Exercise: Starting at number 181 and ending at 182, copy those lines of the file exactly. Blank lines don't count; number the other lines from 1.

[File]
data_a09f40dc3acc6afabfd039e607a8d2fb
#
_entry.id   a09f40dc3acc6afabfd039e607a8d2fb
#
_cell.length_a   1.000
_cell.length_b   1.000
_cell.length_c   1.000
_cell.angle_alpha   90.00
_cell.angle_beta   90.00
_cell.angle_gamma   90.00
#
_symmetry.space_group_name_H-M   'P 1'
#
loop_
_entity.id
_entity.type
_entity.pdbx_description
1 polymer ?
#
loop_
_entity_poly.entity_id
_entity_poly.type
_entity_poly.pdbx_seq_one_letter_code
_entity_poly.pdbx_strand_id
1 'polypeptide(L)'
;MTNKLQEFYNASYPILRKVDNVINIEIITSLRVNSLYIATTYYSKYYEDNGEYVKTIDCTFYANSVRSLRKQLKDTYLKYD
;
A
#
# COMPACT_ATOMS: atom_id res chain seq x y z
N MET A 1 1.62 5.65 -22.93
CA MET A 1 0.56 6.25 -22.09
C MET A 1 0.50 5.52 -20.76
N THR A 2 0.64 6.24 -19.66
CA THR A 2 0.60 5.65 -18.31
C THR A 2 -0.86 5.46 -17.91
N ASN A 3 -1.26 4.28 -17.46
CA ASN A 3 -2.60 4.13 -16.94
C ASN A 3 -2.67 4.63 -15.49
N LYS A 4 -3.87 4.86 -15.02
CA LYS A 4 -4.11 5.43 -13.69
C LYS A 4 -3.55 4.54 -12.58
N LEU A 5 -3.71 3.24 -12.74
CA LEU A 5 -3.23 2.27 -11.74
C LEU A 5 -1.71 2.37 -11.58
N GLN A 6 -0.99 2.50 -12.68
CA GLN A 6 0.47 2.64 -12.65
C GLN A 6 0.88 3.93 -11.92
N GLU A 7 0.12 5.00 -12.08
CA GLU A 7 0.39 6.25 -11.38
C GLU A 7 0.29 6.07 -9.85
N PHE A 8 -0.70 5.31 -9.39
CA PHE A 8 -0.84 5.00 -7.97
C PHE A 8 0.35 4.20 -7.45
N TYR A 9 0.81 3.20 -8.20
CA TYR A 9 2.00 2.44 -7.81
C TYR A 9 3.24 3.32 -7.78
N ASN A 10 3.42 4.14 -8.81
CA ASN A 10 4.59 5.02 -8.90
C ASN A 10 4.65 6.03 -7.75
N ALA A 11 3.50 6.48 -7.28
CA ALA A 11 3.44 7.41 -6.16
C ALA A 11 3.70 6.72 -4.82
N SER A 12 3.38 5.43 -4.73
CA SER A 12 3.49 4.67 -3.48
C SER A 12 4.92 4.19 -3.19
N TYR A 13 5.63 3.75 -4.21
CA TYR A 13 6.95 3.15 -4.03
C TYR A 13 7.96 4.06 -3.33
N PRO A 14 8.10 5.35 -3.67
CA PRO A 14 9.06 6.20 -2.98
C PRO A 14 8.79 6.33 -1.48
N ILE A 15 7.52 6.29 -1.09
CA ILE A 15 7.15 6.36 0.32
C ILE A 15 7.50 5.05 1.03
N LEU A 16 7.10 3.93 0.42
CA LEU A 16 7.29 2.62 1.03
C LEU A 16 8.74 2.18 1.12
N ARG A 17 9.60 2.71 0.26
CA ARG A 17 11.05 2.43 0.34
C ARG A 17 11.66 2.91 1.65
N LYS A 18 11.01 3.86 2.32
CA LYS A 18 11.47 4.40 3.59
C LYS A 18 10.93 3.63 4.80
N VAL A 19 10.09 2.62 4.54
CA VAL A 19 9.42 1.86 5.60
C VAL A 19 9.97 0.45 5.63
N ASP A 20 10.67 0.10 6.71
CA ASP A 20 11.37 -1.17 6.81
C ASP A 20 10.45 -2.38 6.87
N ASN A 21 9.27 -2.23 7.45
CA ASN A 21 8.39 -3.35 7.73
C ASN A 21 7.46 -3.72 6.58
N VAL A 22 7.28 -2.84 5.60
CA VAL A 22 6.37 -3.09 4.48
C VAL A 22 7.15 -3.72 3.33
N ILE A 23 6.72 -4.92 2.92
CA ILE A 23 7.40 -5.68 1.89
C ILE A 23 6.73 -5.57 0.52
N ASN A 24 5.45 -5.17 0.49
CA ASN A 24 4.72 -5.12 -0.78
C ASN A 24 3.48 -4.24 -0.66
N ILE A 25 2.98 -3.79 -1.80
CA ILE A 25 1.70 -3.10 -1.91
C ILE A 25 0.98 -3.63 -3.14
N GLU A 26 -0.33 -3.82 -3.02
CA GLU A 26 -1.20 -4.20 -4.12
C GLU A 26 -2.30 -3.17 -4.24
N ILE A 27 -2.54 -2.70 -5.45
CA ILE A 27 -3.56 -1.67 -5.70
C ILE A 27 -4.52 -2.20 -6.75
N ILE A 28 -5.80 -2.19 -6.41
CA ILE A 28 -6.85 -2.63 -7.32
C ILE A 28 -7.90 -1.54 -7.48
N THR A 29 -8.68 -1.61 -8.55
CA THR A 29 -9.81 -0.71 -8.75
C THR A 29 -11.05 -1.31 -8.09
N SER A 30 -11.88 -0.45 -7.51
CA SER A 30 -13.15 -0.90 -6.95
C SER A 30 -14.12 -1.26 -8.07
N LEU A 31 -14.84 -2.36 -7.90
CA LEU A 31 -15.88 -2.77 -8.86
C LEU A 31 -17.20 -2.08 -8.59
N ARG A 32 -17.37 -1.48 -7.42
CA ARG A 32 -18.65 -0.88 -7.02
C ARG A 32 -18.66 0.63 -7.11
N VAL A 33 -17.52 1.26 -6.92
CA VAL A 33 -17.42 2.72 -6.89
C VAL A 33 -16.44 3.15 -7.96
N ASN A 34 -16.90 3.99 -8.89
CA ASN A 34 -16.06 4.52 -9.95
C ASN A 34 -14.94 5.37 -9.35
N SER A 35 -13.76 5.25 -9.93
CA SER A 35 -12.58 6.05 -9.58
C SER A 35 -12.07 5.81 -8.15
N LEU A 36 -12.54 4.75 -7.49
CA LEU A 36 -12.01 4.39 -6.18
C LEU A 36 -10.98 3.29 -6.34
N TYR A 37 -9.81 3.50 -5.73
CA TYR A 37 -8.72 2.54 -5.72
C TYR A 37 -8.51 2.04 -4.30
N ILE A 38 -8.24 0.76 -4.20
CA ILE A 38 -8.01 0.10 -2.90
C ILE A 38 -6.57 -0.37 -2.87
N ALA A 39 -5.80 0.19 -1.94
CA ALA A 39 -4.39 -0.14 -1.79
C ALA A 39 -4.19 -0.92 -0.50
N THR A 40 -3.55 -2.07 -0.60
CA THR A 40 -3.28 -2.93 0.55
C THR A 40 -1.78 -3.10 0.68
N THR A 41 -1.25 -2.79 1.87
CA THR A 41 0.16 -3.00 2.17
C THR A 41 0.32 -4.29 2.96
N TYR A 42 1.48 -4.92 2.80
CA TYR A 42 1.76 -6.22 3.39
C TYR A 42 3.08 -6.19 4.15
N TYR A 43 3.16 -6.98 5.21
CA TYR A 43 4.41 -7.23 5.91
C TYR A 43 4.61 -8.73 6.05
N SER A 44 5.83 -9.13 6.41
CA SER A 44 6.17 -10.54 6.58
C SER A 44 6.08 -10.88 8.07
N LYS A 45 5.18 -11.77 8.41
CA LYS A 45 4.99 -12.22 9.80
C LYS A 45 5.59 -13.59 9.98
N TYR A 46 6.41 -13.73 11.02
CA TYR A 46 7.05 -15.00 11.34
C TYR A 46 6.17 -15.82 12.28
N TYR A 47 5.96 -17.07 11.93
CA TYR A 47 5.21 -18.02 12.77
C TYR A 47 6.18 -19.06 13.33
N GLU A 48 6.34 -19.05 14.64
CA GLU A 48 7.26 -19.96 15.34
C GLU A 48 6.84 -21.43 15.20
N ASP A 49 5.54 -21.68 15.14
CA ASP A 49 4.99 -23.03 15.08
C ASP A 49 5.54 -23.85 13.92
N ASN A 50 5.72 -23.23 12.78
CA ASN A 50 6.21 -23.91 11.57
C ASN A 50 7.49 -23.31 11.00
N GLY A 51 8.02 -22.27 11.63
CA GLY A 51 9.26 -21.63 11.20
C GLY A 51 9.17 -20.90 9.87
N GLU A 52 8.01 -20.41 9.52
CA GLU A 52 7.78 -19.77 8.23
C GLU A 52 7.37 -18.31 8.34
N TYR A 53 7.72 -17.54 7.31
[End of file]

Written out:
N GLY A 51 8.02 -22.27 11.63
CA GLY A 51 9.26 -21.63 11.20